Molecular Prodigality

@article{Bray2003MolecularP,
  title={Molecular Prodigality},
  author={D. Bray},
  journal={Science},
  year={2003},
  volume={299},
  pages={1189 - 1190}
}
  • D. Bray
  • Published 21 February 2003
  • Biology
  • Science
G enome studies reveal that we share about 95% of our DNA sequence with chimpanzees (1). This confirms something we have known for years: We are not solely the products of our genes, but of our genes interacting with each other and with the environment. The outcome is a prodigiously complicated chemical system that not only renders humans different from monkeys, but also makes each human being (and probably each cell of each human being) unique. In living cells, macromolecules, and especially… 

After the genome—the phenome?

  • C. Scriver
  • Biology
    Journal of Inherited Metabolic Disease
  • 2004
TLDR
Clinician-scientists will be recognized as key participants in the ‘medical’ Phenome Project as it reveals components of individuality, and their contributions to Mendelian and complex traits; better ways to treat ‘genetic disease’ will be by-products of the project.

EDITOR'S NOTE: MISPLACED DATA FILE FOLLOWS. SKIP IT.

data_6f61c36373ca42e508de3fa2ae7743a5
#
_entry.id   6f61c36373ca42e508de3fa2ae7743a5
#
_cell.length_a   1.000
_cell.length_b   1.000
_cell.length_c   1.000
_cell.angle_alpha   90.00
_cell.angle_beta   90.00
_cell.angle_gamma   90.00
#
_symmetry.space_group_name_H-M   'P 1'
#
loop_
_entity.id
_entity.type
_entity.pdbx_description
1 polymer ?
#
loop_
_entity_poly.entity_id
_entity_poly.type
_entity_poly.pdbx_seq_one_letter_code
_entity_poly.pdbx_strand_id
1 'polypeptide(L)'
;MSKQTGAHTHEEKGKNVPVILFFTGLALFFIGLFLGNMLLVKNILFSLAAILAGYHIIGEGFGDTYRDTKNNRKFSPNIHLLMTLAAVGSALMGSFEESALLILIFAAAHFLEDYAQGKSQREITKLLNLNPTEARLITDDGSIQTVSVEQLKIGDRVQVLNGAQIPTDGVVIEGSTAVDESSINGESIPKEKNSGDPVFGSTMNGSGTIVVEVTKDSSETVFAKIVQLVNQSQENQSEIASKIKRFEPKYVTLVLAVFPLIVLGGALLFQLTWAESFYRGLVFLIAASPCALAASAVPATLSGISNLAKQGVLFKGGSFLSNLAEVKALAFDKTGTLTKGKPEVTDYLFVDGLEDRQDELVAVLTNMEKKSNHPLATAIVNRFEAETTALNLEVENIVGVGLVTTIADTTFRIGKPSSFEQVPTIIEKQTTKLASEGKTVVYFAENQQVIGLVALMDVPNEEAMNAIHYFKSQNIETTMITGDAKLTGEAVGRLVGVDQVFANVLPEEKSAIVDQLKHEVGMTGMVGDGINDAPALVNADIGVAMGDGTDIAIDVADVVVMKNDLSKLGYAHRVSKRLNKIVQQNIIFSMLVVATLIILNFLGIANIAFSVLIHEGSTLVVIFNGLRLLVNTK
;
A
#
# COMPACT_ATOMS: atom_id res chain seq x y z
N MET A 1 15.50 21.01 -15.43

Combinatorial complexity and dynamical restriction of network flows in signal transduction.

TLDR
The relative importance of molecular species that can be generated during signalling, chemical transitions among these species, and reaction paths that lead to activation of the protein tyrosine kinase (PTK) Syk.RI is determined.

Adaptational assistance in clusters of bacterial chemoreceptors

TLDR
Observations indicate that chemoreceptors can form stable neighbourhoods larger than trimers in the absence of other chemotaxis proteins, likely to occur in natural receptor clusters in vivo.

The complexity of complexes in signal transduction

TLDR
The role of multicomponent complexes in signal transduction is reviewed and the use of mathematical models that incorporate detail at the level of molecular domains to study this important aspect of cellular signaling is advocated.

Rules for Modeling Signal-Transduction Systems

TLDR
Approaches to creation of mathematical models of signaling systems with strategies that keep the models from being unwieldy but still allow them to accurately reflect biological systems are reviewed.

Graphical rule-based representation of signal-transduction networks

TLDR
Concepts for representing signal-transduction networks that are both comprehensible and precise are developed.

Making sense of it all: bacterial chemotaxis

TLDR
The increasing number of sequenced bacterial genomes shows that although the central sensory mechanism seems to be common to all bacteria, there is added complexity in a wide range of species.

Depicting signaling cascades

TLDR
An alternative method of representation is called attention to that better addresses the problem of combinatorial complexity in signal-transduction cascades, which involves the use of graphical reaction rules to represent the protein-protein interactions in a system and their consequences.

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